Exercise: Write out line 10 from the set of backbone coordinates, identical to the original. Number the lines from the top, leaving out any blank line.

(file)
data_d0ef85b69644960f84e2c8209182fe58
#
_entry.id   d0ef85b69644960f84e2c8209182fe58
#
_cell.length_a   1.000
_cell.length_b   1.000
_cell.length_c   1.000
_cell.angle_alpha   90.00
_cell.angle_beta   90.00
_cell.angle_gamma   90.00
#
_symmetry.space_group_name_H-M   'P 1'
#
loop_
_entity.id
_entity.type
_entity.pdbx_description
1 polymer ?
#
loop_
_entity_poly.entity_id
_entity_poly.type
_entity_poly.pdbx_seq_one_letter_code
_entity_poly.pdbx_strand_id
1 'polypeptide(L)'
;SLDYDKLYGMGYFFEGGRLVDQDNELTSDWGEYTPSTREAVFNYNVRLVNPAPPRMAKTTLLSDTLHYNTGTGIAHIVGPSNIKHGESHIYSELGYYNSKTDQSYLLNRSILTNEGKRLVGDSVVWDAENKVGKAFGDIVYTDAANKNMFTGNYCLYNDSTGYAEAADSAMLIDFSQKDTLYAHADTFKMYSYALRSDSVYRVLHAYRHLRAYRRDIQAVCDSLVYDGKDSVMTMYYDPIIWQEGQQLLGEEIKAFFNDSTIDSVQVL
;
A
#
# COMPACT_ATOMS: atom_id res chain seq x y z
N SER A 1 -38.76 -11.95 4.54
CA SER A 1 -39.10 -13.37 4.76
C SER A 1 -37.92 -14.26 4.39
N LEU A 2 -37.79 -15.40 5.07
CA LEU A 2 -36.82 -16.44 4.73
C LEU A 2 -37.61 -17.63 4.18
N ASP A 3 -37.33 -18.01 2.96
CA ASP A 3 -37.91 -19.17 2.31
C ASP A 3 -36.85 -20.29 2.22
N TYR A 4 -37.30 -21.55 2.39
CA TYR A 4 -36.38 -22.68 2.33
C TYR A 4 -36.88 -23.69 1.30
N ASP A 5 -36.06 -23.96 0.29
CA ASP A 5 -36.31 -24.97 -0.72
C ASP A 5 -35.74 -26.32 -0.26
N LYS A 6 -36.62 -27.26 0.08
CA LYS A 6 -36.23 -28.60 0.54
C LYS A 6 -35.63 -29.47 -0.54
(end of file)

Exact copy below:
_cell.angle_gamma   90.00